Using soft plastic lures is one of the most effective yet underutilized tactics for trout fishing. When fished correctly, soft plastics can work incredibly well for all species of trout. In some ways fishing soft plastics for trout can be like fly fishing with nymphs. What do we mean by that? Let us explain.
A key concept of fly fishing is matching the hatch. That means using flies that resemble what the fish in a given place actually see and eat. While materials like feathers and fur can help fly tiers match the hatch pretty well, sold plastics can be used to create nearly exact replicas in large quantities.
Another important part of fly fishing with nymphs is the dead drift. Dead drifting means making sure your offering rides the current naturally. In most fly fishing scenarios you want your fly to drift right along with the water. If it drags against the current or races downstream, the fly will look unnatural and put off trout. The same applies with a lot of soft plastic fishing too.
Soft plastics for trout
Soft plastics are molded. So they can be made to look like just about anything once the proper mold is created. While a lot of commercially made soft plastics resemble large things like frogs and lizards, there are also some smaller soft plastic lures on the market. Long popular in countries in parts of Europe, Australia and Japan, these scaled down soft plastics are becoming increasingly available in the United States.
The most well known soft plastics for trout in the United States are probably the Berkley Trout Worm and the Trout Magnet. Both can be very effective for trout, which helps explains why they are so commonly used. Yet there are some lesser known soft plastics that catch trout continuously.
We offer a full line of custom soft plastic lures that can be incredibly effective for trout. At this point we carry soft plastic replicas of mayfly nymphs, stonefly nymphs, hellgrammites, caddis pupas and trout worms. We also carry a few general non-specific offerings like micro nymphs and Lil Chilis that can work just as well in the right conditions. No matter what the trout are eating we've got you covered.
If you are just starting out, you can't really go wrong with a pink trout worm. It just catches fish. Our caddis pupa in colors like green are also great for prospecting. They catch a lot of trout in many different conditions. That is understandable since caddis are one of the most widespread insects around. For fish that are pressured, picky, or holding in low clear water try a smaller approach. Our mayfly nymphs and micro nymphs work well in those conditions.
How to trout fish with soft plastics
Dead drifting is one of the best ways to present soft plastics to trout. Remember that insects make up the bulk of the diet of most trout. Trout tend to feed on insects that either fall in the water or become dislodged from the bottom. Some nymphs and aquatic insects will scuttle or swim around, but most just drift along until they can cling to something.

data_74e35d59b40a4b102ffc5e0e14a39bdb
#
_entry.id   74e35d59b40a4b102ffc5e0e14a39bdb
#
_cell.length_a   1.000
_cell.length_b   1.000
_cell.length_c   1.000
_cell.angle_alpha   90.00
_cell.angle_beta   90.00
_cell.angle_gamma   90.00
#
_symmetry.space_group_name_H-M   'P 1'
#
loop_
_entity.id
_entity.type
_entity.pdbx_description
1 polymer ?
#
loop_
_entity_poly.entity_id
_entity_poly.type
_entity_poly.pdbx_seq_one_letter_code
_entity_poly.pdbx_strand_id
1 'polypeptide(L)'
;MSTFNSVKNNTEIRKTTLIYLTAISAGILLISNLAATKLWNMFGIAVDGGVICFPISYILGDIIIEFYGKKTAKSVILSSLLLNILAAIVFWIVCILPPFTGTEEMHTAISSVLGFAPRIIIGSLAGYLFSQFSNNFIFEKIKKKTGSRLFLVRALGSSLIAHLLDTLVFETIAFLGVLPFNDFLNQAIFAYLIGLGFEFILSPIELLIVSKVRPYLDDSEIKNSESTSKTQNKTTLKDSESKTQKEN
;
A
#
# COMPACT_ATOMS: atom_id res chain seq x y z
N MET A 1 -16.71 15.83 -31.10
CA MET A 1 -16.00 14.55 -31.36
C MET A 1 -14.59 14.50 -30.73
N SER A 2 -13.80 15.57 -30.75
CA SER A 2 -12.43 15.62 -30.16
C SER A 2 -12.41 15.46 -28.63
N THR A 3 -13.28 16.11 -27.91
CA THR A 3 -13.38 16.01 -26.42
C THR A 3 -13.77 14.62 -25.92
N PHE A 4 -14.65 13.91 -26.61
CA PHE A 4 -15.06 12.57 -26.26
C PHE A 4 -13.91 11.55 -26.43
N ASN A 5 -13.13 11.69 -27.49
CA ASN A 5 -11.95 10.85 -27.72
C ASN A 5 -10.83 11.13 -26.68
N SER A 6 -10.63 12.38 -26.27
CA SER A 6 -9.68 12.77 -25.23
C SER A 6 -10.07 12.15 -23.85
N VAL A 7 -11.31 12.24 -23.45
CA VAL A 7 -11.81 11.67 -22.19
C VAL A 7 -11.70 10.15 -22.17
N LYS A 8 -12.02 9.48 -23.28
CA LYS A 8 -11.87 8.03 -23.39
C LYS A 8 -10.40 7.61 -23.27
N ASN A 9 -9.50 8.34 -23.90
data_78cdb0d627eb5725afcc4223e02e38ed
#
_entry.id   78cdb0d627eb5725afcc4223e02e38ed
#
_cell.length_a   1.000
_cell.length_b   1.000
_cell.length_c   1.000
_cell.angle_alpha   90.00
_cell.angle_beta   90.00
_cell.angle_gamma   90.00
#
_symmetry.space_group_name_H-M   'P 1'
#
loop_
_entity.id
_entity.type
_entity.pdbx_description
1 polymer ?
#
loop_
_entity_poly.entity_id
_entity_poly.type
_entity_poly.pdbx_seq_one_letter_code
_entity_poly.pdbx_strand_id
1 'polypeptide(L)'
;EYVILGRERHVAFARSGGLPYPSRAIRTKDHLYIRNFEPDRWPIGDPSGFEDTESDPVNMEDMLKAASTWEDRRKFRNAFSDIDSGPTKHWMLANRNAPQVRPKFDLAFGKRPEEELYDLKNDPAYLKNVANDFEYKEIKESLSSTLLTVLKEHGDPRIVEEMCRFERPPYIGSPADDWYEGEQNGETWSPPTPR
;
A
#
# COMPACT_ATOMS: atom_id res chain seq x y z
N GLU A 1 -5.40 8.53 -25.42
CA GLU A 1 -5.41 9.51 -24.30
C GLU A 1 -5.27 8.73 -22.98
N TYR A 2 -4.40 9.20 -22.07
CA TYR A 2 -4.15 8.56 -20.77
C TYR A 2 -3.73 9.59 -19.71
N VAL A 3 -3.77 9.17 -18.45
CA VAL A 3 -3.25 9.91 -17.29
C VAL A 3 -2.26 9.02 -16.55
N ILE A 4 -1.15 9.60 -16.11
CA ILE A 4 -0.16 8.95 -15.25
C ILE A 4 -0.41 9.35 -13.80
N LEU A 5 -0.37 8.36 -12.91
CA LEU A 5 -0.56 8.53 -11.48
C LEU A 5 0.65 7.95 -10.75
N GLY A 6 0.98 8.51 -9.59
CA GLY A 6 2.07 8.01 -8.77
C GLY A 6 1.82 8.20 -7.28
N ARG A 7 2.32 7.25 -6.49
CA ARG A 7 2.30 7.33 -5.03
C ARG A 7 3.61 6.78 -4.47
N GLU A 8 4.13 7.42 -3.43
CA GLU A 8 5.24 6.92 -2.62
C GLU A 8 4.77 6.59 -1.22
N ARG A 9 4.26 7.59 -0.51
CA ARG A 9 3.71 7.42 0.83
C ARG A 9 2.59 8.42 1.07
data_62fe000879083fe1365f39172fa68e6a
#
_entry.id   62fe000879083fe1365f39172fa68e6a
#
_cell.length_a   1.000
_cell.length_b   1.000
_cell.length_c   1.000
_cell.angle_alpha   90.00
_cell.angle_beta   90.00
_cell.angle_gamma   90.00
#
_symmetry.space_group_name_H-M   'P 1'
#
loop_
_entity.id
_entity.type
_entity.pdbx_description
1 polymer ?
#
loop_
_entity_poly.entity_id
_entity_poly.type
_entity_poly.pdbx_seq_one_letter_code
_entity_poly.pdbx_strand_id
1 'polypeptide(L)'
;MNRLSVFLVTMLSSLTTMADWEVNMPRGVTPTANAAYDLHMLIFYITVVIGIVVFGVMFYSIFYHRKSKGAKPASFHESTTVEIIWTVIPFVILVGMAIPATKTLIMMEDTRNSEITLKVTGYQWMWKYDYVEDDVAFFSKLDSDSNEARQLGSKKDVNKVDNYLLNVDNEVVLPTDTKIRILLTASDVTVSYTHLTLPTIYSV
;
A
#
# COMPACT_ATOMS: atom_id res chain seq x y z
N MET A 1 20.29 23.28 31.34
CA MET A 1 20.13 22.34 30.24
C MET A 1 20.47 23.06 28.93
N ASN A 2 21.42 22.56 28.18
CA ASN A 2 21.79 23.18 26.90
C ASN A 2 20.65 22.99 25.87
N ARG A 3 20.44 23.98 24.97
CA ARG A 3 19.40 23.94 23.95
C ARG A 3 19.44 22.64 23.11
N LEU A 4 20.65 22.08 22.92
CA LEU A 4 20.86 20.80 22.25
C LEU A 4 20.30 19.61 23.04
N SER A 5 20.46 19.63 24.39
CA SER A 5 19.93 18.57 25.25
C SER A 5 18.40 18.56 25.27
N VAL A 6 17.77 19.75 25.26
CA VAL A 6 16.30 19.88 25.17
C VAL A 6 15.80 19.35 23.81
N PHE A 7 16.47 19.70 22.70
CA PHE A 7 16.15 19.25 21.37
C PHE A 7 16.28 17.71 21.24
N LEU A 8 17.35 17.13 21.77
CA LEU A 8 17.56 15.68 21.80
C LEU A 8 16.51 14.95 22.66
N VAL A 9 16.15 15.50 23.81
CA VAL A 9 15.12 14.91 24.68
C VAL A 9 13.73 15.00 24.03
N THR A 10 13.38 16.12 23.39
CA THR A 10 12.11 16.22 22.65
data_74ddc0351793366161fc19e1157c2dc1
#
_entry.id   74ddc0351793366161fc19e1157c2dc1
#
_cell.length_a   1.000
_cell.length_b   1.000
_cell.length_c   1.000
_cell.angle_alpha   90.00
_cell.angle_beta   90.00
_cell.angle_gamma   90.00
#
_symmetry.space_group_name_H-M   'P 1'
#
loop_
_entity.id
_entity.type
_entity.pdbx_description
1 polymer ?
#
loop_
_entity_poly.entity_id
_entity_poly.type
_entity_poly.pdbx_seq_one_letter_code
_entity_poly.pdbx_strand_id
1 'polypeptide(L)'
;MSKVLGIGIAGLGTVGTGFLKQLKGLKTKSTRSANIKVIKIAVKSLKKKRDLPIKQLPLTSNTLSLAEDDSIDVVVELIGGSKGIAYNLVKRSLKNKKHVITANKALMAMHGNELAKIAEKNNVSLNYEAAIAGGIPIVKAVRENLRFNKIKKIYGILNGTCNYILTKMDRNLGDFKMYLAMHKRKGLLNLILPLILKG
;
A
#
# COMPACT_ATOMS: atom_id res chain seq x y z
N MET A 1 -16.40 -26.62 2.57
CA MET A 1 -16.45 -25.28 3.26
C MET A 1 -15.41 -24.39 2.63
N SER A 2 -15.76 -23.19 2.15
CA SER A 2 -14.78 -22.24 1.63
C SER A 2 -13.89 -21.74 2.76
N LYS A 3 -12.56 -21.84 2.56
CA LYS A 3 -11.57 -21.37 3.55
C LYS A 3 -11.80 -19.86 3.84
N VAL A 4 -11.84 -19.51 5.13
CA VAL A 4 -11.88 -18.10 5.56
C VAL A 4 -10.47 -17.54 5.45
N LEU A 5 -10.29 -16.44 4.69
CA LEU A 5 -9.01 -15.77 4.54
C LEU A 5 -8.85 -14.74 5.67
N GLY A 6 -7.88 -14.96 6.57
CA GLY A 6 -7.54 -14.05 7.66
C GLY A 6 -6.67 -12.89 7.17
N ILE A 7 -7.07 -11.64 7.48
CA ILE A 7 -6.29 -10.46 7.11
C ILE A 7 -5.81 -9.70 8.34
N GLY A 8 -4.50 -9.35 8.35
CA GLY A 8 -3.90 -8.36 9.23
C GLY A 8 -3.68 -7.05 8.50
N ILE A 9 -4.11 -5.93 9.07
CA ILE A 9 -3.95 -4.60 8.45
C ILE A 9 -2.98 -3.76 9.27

There are two main ways to drift a soft plastic lure. The first is to simply run a hook through the lure then add some split shot or twist on lead further up on the line. The trick is to use the right amount of weight so that the lure bounces near or along the bottom without getting hung up.
Another way to drift soft plastic lures effectively is to use a float. First, you run your line though an appropriate float. If you're fishing with small soft plastics that could be an E-Z Float or Teardrop Styrofloat. If you're using larger soft plastics on big water that could be an A-Just-A-Bubble or an E-Z Crappie Float. A few feet below the float you tie on a jig head. A 1/64 round jig works well most times. You hook your soft plastic on the jig. You set the float so that your jig floats just over the bottom. Then you cast out and watch your float.
Check the float to make sure your drift is floating naturally with the current. If it is floating either too fast or too slow, make some adjustments. Sometimes that means keeping your line off the water. Other times it means repositioning yourself to get a better drift. In fast water you may have to add more weight to your line. The goal is to let your soft plastic lure drift along naturally with the current. Then it is just a matter of watching the float for a take.
Of course you can also swim your soft plastics through the water. Especially if they resemble things like fishes and leeches that normally move about. Still, you should focus on making your retrieve look natural. For example, use the action of your rod tip to work a soft plastic minnow through a run. Make it look like a sick or dying minnow. Or drag a Trout Slayer across the bottom where crayfish are found. Trick the trout into biting.
Don't be afraid to try different things until you know what works either. You can be sure that soft plastics absolutely catch trout. Carrying a variety of soft plastics gives you more options. Mastering the use of soft plastics can make your time on the water more effective and enjoyable. Try them out.